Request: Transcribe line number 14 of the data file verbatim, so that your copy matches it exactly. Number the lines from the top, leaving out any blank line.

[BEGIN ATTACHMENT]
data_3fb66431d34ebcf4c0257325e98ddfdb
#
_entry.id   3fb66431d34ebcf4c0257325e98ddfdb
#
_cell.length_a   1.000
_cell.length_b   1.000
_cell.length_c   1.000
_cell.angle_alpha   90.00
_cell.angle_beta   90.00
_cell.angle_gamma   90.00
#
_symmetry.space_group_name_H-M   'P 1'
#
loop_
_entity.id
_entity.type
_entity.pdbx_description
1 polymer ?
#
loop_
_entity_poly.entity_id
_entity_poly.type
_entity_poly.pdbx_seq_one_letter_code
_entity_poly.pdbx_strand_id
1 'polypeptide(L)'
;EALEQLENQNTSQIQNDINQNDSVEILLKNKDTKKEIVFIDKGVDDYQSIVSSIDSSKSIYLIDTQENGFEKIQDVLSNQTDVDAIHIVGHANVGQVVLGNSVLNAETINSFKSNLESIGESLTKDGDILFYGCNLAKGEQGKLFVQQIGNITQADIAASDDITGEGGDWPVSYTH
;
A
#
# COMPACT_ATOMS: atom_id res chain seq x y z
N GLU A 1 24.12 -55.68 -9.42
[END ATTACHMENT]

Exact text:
loop_